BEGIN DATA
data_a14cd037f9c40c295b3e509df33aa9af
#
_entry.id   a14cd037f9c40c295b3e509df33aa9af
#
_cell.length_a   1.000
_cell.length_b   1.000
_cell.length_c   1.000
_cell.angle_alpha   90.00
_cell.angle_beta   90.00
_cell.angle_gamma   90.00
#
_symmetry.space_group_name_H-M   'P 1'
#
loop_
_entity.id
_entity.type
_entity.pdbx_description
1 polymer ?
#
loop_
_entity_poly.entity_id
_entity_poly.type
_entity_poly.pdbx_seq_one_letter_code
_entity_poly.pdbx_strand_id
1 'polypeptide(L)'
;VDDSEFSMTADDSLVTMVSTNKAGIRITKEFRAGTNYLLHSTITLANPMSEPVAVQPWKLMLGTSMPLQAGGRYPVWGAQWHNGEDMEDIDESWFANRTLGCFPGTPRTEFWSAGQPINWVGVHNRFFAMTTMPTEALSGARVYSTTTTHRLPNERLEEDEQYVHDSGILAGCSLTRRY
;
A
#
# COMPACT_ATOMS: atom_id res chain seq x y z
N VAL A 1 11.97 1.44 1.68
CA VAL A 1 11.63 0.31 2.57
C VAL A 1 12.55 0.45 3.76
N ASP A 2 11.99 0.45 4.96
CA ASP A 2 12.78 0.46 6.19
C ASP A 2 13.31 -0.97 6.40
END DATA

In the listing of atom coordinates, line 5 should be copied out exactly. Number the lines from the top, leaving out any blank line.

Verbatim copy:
_cell.length_a   1.000